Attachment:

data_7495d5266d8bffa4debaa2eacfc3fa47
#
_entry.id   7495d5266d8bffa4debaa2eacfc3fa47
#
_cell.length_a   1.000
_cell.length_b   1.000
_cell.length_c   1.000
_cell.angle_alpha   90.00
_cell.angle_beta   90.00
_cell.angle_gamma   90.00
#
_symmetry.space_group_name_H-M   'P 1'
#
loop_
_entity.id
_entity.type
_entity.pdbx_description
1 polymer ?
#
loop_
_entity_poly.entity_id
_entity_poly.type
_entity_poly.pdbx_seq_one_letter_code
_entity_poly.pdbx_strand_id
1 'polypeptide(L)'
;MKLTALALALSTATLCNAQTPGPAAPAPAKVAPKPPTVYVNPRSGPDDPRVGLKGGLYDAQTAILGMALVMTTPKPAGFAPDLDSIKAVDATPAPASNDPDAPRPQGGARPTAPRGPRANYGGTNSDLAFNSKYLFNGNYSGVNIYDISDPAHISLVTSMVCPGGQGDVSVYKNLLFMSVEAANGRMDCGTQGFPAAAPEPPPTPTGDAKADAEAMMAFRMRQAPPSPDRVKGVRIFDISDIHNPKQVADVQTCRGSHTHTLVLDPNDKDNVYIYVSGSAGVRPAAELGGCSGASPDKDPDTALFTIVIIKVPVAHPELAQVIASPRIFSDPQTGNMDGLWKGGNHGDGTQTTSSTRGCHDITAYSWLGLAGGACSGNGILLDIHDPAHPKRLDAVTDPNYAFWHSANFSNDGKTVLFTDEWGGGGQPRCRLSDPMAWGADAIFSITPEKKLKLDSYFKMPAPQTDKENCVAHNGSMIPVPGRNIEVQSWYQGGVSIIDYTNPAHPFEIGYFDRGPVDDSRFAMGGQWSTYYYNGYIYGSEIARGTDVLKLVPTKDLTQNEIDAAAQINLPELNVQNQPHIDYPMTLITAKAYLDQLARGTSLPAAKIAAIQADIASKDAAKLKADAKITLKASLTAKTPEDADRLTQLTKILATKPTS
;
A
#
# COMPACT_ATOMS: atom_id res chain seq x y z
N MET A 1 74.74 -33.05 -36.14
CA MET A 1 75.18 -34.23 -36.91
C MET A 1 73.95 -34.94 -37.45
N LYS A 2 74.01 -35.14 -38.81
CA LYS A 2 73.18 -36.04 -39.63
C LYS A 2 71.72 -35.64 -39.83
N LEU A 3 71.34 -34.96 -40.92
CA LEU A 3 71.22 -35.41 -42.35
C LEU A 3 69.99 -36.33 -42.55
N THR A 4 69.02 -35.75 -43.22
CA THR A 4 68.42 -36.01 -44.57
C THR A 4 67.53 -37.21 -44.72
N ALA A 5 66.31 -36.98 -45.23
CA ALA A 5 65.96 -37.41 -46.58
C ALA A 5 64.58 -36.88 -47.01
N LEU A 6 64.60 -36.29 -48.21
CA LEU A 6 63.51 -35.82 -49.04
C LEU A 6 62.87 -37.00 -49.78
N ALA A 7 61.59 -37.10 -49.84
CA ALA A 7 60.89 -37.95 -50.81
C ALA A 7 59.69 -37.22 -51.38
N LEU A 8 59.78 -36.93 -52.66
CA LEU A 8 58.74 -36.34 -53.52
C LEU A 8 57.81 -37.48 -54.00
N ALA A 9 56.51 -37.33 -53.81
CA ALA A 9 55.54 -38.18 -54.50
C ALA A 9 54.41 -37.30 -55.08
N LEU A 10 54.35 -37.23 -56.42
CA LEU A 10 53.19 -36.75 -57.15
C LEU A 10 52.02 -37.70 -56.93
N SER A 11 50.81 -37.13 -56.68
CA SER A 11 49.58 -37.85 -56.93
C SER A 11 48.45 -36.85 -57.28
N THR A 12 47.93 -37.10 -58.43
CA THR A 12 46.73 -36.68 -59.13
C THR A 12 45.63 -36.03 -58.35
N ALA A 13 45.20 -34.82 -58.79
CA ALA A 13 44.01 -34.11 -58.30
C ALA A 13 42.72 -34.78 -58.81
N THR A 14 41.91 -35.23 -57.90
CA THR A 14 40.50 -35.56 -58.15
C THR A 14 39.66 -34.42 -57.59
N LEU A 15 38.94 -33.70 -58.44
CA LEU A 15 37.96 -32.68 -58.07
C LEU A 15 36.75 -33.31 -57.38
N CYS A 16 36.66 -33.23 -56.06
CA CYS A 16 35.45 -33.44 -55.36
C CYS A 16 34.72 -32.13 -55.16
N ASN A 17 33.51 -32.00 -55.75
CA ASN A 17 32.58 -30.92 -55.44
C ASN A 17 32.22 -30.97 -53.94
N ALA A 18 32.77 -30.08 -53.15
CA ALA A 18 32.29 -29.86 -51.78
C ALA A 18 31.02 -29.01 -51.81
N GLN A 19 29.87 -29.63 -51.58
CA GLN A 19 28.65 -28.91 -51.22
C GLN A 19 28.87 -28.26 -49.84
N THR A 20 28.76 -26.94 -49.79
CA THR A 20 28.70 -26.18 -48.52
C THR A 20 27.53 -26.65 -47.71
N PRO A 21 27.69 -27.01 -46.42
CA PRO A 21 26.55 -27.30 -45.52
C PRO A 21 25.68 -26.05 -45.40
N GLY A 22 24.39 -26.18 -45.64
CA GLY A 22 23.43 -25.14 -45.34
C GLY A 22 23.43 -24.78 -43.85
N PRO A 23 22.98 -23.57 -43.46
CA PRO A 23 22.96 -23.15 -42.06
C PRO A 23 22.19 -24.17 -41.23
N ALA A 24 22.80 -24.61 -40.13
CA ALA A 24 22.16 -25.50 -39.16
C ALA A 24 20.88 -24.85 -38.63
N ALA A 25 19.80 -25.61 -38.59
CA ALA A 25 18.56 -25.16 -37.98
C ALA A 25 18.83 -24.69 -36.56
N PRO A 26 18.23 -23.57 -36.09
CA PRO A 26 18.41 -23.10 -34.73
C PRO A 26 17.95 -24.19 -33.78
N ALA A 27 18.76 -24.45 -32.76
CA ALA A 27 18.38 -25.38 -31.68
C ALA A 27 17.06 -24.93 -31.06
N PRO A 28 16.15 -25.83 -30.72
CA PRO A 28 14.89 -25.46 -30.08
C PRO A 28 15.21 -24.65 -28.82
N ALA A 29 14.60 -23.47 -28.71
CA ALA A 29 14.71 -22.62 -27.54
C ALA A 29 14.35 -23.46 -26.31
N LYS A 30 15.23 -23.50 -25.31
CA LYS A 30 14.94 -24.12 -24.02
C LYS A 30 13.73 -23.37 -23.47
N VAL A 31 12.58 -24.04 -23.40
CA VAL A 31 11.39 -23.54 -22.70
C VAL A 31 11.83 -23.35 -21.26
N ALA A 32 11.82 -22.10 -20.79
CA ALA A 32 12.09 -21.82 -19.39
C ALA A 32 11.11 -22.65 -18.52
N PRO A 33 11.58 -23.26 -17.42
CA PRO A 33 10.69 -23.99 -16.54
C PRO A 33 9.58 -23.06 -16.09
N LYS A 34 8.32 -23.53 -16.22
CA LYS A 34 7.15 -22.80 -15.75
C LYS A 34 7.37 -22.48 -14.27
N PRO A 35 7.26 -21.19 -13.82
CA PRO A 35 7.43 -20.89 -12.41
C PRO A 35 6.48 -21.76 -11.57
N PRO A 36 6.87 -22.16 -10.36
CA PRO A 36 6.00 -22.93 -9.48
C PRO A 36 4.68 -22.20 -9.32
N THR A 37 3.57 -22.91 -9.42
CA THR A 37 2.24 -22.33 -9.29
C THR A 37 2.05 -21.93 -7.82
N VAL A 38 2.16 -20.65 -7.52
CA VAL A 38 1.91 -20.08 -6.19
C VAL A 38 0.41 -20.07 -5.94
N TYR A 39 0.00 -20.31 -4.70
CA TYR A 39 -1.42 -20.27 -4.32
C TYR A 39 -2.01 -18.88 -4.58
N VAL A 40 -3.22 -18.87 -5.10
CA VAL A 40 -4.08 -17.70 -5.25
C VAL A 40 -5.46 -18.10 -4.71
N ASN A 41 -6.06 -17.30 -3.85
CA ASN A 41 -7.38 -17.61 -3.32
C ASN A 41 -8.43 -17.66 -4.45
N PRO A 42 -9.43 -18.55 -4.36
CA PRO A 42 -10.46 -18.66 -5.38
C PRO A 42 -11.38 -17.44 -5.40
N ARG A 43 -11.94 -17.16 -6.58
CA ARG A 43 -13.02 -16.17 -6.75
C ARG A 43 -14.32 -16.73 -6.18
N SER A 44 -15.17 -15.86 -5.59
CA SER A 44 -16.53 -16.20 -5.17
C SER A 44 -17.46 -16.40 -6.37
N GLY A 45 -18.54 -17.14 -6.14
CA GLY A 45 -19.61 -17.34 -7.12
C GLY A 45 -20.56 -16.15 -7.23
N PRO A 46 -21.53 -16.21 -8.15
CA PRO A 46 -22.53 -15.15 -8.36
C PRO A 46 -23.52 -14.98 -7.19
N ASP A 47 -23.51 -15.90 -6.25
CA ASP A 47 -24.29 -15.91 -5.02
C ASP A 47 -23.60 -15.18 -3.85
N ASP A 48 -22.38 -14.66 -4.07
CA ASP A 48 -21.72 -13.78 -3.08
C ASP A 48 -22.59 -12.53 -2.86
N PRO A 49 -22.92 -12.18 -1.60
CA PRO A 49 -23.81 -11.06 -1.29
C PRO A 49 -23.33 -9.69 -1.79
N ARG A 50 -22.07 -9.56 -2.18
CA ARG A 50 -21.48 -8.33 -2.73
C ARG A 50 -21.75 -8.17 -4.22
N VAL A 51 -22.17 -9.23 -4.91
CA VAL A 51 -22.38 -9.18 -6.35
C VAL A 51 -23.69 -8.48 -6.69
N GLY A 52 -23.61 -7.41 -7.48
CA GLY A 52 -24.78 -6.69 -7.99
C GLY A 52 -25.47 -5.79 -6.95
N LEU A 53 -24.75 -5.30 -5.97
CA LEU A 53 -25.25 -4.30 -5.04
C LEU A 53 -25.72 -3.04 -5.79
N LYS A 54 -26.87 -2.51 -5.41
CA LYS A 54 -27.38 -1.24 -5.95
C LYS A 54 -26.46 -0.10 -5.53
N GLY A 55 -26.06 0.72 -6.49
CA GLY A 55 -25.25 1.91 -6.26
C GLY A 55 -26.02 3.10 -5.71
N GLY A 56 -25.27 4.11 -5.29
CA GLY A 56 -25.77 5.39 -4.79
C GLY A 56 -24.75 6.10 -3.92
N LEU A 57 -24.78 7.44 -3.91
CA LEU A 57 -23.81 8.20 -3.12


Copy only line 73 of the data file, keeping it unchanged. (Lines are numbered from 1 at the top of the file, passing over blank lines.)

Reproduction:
N LEU A 15 38.94 -33.70 -58.44